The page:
It seems I'm always trying to catch up with something.  Today and yesterday (and the day before and several days ((nights)) to come, it's The Times Literary Supplement. If ever there was an instrument to make me feel humble - not humble - abject, it's the TLS.   Weekly! 

I started two nights ago to go through a pile of back issues.  I've already read/skimmed them, marking pieces to read or save or think about.  Now I have a pile of clippings that I have to do something more with: order books I want to read; send articles to people and also keep some for myself either to re-read and toss or to file or to tuck (reviews) into books I have bought on a TLS recommendation. Fortunately, the baseball season has begun and this is an ideal activity for multi-tasking.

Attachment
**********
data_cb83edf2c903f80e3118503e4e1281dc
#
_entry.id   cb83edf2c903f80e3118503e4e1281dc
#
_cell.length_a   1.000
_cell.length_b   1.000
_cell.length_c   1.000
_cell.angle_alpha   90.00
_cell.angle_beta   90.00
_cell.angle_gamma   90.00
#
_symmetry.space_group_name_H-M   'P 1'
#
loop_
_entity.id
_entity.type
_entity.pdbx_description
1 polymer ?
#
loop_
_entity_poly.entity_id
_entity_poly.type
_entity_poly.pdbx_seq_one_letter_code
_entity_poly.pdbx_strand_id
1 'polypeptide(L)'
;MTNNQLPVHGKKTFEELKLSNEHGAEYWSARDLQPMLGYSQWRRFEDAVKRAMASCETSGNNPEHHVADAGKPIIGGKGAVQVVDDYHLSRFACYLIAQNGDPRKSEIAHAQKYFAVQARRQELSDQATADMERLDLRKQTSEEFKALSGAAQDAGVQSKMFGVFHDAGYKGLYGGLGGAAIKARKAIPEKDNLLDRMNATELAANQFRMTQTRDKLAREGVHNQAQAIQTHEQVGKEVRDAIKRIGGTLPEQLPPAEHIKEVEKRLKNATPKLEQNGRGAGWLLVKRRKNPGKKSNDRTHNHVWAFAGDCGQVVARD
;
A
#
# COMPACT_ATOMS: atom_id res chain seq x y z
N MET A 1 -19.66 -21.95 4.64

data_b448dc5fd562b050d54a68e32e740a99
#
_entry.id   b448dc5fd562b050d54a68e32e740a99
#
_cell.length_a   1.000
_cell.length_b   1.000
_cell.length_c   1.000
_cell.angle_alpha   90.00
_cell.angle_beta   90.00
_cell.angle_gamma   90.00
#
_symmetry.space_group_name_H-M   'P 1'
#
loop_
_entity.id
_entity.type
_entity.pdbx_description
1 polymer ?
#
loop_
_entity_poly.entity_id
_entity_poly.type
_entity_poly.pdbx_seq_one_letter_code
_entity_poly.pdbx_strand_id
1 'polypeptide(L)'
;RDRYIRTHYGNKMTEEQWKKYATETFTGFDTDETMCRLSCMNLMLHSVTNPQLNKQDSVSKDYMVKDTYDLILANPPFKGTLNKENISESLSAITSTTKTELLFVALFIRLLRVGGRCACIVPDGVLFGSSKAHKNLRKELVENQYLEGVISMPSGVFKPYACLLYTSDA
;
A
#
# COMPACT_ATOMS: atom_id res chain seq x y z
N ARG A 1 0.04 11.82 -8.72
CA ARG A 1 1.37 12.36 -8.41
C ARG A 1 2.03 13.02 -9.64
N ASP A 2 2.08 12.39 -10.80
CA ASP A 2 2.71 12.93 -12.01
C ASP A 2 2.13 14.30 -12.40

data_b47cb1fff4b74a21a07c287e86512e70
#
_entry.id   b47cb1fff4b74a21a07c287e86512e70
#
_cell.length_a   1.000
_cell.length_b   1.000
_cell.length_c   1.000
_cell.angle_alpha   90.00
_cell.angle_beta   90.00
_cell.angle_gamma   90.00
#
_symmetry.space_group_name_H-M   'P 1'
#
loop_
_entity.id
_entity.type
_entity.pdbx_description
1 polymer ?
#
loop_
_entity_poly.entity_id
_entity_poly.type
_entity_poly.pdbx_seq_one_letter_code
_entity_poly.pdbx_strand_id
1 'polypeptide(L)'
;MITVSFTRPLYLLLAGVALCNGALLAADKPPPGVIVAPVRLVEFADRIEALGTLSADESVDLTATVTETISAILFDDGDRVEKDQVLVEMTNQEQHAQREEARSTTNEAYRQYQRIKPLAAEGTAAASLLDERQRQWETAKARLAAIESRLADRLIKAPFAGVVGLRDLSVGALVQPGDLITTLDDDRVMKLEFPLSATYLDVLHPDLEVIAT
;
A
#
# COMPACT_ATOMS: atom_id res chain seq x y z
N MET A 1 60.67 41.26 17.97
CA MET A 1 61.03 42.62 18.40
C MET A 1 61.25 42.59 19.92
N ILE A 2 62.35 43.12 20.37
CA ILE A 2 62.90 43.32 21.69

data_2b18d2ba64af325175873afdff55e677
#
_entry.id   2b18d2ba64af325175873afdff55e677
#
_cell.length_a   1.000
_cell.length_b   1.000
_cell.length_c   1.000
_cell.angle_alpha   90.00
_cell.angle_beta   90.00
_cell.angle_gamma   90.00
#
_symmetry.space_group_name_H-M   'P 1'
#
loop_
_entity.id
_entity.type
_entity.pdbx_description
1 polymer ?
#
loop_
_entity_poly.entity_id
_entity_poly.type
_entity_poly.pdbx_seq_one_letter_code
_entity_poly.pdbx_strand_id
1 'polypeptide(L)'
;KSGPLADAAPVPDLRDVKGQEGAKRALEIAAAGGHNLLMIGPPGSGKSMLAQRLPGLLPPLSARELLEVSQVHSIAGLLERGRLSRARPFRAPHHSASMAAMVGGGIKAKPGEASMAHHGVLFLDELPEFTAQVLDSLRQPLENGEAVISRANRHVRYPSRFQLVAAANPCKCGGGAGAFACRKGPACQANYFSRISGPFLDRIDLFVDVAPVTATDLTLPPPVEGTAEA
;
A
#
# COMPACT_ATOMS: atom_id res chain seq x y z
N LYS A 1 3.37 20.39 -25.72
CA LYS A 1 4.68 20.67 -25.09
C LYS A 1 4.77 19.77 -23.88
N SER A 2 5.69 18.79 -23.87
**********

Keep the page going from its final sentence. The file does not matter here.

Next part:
But I'm still humble.  Very. All those reviewers and writers know so much.  I tend to forget that each one is an expert (or almost) in his/her field and cower in awe. I'll never be a polymath, but perhaps they won't be, either. I do think it is very difficult to be a polymath in the world of the 21st century.  ([ think of that nice (old) song: "I know a little bit about a lot of things/But I don't know enough about you."  If you're old enough the melody will be in your memory bank.]  Ah well. I know a little bit but I don't know Arabic, or Russian, or Mandarin, for that matter.   My Anglo-Saxon and Old Norse are very little use to me.  Or Middle English.  

I think I am the only female expert extant on pataphysics, but no one cares.  I wrote an essay about it that was published in the first Dropped Threads  collection, minus eight pages that the editor cut because she didn't understand what I was writing  about - ironic because the book was an anthology of pieces by women that no one had ever allowed them to publish before.  Ah well.

Every day in every way I'm getting more and more obscure,  still grateful after all these years for the TLS. Maybe I should write about pataphysics for it - them?